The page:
TOPEKA, Kansas — The Kansas Commission on Judicial Conduct requested Marion County District Court Magistrate Judge Laura Viar to explain her decision to authorize search warrants used in controversial raids of the Marion newspaper office, the publisher’s home and a city council member’s residence. The August searches were based on allegations advanced by local police that personal information on a business owner had been stolen by the newspaper.
The raids, especially the seizure of equipment that threatened to undermine publication of the newspaper, triggered condemnation by dozens of journalism organizations. First Amendment attorneys said they were convinced the judge ought to have been able to grasp that the warrants were constitutionally flawed. A co-owner of the Marion County Record who hurled obscenities at officers searching her living room died one day after the raid.
Before the dust settled, the Marion County attorney withdrew the warrants on grounds of “insufficient evidence.” The Kansas Bureau of Investigation said seized items including computers, telephones and other reporting equipment taken by local law enforcement had to be returned to their owners. In addition, Keri Strahler of Topeka filed a complaint against Viar with the Commission on Judicial Conduct.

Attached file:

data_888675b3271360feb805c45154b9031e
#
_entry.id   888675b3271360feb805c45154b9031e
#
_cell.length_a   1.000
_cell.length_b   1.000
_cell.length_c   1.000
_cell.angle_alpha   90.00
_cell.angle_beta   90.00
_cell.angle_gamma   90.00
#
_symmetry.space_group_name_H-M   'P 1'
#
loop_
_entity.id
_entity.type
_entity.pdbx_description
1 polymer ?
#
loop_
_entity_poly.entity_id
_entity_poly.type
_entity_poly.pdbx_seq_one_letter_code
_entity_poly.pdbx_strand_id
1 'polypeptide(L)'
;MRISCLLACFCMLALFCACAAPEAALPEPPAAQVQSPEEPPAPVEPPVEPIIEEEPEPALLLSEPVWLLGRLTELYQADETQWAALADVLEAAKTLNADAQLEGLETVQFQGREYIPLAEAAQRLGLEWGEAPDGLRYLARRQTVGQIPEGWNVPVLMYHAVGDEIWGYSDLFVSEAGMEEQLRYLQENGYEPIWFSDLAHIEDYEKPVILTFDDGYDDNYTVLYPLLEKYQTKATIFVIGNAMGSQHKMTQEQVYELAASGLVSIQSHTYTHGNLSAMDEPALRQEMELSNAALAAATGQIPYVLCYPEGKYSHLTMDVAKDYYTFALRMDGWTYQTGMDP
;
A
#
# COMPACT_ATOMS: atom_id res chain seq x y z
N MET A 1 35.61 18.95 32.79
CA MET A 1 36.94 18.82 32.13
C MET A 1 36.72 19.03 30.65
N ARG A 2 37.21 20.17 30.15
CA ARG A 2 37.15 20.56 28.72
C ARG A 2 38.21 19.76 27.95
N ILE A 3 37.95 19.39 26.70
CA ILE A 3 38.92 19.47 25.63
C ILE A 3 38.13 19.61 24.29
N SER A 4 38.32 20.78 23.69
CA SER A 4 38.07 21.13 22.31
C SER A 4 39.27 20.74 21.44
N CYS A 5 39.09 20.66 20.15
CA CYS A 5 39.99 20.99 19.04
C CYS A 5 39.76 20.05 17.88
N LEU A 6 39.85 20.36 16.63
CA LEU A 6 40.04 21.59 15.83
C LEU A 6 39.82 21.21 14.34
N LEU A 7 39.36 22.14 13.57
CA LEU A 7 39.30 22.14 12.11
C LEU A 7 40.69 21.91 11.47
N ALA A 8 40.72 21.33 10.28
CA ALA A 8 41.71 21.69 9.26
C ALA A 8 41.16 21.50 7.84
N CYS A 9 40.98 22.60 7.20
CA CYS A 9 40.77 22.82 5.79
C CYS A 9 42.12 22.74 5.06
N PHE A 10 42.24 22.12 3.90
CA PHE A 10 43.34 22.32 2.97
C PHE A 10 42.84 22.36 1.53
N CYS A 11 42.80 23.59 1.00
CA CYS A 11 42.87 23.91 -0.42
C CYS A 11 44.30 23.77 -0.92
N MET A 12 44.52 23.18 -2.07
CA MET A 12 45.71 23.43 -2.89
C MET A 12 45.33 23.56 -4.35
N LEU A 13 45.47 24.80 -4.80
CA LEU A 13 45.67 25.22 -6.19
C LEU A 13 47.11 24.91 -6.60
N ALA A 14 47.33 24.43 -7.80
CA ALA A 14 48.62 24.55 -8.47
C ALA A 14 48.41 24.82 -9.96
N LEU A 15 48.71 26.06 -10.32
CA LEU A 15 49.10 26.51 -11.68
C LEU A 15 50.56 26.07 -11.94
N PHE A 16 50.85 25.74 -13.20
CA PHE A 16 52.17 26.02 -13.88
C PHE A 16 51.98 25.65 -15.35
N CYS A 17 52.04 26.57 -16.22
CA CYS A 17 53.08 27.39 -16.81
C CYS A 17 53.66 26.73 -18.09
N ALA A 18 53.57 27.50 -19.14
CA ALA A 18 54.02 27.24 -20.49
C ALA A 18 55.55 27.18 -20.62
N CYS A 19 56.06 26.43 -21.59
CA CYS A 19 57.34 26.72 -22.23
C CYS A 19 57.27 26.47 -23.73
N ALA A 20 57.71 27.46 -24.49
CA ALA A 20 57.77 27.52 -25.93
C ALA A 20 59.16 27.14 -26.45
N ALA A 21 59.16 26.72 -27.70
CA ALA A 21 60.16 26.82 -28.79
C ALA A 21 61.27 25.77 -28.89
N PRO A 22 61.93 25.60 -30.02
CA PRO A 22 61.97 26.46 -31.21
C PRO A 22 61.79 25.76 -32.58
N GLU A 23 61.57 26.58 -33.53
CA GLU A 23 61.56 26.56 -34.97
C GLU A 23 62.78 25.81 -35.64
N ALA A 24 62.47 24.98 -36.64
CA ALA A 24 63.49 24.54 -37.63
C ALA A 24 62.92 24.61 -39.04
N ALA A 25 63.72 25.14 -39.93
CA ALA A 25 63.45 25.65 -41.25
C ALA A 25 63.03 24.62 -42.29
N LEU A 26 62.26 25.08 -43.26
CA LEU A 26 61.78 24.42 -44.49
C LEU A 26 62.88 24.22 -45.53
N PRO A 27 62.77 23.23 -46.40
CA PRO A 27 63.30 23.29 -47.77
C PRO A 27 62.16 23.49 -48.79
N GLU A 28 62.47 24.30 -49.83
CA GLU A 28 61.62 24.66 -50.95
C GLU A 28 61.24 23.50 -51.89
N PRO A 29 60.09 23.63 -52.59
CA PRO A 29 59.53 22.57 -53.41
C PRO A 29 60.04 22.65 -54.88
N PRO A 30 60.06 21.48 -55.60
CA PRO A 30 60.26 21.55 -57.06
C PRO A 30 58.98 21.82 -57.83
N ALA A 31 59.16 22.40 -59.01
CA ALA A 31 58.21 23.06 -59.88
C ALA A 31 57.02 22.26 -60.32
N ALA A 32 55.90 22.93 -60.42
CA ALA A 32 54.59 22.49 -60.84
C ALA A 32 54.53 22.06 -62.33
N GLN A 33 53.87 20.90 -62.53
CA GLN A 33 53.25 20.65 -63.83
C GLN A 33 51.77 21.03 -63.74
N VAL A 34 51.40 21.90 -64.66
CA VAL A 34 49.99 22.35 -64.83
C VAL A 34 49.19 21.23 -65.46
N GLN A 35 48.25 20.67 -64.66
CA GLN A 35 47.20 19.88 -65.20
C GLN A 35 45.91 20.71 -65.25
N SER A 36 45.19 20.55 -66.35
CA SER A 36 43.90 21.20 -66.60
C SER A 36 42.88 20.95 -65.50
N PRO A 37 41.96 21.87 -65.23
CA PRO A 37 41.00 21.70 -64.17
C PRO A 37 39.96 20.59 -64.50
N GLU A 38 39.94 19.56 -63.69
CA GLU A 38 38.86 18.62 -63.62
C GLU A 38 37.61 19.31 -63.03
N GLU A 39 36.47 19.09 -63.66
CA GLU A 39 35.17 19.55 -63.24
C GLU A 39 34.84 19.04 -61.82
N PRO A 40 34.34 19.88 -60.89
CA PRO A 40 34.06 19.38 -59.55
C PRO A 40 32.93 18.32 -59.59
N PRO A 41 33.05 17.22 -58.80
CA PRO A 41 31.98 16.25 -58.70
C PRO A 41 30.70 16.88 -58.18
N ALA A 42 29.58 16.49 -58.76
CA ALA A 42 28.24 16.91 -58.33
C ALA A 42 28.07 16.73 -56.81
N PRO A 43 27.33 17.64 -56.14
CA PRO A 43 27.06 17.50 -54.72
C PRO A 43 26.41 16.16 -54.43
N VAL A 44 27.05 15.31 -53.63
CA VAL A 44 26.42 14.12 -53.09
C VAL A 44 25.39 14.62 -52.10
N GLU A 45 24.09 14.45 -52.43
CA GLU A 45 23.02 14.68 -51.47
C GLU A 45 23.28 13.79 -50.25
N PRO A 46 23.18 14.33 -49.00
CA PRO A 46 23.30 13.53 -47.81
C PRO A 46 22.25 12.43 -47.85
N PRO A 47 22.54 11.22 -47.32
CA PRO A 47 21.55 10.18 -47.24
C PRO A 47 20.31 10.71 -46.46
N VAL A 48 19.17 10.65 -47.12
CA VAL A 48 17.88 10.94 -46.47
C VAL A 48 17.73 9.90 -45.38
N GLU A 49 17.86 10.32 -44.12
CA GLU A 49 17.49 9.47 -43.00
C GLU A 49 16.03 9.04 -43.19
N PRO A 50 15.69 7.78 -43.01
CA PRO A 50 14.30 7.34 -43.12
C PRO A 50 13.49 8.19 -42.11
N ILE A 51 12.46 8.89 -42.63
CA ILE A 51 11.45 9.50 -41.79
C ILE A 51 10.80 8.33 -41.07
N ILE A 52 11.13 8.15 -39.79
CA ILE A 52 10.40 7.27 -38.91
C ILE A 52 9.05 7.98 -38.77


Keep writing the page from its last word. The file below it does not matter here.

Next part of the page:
Commission members met Sept. 1 to consider her complaint. Two members of the ethics panel recused themselves, but the remainder agreed it was important for the judge to respond to the complaint. The case also was added to the commission’s November agenda. Viar, a 2003 graduate of the Washburn University law school, assumed the magistrate’s job less than one year ago.
The 8th District magistrate performs court duties for Dickinson, Geary, Morris and Marion Counties. She was the Morris County attorney from 2005 to 2022 and worked as city attorney of Cottonwood Falls from 2015 to 2022. Viar signed search warrants at the request of Marion Police Chief Gideon Cody, who was named chief after resigning from the Kansas City, Missouri, Police Department rather than be demoted for purportedly creating a toxic work environment. Eric Meyer, publisher and co-owner of the newspaper, said staff at the publication had angered Cody prior to the raid by seeking information about his background in law enforcement. One reporter at the weekly newspaper filed a federal lawsuit against Cody following the raid for an alleged violation of her constitutional rights. The Marion Record’s attorney, Bernie Rhodes, said law enforcement authorities exceeded boundaries of the search warrants.
It was secured based on an assertion a Record reporter somehow violated state law by looking up information on a public website of the Kansas Department of Revenue about a restaurant owner’s driving license status. This article first appeared in the Kansas Reflector, a sister site of the Nebraska Examiner in the States Newsroom network.